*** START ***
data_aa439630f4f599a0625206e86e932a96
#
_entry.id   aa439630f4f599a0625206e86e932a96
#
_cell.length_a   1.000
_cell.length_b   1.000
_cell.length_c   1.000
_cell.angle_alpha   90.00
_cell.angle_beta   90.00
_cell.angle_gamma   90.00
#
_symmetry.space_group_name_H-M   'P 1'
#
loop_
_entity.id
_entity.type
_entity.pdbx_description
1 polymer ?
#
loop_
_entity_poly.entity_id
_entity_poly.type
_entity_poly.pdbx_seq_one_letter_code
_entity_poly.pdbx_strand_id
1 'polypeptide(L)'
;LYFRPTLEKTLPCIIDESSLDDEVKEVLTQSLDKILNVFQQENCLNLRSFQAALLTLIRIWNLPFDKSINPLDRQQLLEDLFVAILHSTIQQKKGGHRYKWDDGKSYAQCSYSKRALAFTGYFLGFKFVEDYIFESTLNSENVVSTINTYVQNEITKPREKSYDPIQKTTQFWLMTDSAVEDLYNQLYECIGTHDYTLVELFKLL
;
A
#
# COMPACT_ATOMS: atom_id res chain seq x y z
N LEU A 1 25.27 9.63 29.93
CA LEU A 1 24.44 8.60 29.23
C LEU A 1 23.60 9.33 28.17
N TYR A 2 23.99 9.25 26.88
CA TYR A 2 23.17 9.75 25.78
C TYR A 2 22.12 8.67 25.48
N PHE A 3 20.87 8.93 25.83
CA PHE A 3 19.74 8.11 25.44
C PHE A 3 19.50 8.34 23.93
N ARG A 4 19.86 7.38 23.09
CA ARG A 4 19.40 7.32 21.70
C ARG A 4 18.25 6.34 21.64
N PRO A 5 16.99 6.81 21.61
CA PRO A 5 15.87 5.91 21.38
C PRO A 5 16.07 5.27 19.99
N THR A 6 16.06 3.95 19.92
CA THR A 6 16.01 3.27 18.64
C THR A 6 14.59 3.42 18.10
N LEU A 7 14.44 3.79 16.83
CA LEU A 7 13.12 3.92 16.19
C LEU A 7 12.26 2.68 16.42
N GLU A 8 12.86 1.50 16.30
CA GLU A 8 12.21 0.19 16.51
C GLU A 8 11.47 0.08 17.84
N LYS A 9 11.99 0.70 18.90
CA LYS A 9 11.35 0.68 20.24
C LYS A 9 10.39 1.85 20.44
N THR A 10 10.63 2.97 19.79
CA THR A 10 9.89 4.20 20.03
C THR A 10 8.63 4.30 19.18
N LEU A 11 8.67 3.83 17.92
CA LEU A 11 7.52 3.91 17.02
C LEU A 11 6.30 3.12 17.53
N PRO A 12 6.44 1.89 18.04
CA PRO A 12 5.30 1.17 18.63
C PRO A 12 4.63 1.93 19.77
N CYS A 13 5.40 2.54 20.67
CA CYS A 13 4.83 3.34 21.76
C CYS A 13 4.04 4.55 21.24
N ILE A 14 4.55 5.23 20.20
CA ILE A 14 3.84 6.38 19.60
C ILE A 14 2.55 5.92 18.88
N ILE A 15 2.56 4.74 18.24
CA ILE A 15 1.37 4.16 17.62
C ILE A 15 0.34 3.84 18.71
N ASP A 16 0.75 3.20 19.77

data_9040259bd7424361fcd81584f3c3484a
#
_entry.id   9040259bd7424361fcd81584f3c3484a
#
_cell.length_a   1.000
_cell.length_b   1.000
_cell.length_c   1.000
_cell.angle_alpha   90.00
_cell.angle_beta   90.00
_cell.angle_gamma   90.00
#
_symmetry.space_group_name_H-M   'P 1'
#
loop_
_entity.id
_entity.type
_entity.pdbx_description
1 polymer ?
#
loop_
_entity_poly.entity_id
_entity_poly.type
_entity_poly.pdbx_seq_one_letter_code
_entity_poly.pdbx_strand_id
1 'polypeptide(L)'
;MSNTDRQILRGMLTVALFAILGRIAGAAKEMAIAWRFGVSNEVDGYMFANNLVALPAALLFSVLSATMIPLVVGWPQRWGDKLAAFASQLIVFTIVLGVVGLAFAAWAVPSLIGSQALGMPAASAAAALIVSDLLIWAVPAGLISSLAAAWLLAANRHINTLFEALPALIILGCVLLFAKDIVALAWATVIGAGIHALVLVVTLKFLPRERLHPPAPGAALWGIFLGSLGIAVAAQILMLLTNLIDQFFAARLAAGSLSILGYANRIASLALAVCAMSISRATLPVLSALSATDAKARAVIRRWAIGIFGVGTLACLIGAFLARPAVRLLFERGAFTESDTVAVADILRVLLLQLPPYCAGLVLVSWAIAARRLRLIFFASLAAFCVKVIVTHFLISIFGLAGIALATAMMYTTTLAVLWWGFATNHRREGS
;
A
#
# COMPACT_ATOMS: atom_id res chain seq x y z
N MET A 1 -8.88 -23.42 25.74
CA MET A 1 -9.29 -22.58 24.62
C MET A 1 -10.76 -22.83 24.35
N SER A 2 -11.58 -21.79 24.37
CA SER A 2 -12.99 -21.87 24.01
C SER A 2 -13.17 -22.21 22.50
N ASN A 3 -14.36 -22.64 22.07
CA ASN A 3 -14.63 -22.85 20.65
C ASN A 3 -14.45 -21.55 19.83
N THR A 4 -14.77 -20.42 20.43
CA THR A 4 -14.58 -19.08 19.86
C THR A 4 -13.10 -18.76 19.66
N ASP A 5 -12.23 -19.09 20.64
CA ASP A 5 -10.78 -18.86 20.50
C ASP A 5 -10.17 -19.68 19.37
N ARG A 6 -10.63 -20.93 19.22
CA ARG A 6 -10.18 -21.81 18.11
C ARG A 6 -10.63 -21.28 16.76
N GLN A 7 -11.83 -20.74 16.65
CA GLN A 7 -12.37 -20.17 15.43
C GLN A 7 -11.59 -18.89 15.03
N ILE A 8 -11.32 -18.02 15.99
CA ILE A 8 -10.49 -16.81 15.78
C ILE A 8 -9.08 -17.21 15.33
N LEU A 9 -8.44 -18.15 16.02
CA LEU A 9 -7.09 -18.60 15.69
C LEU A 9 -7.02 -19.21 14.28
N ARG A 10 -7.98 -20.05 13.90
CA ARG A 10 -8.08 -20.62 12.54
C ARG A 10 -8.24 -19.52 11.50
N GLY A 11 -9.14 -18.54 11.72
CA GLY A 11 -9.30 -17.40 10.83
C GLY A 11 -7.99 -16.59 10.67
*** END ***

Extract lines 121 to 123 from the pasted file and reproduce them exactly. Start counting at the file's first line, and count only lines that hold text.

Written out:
C ASP A 5 -10.17 -19.68 19.37
N ARG A 6 -10.63 -20.93 19.22
CA ARG A 6 -10.18 -21.81 18.11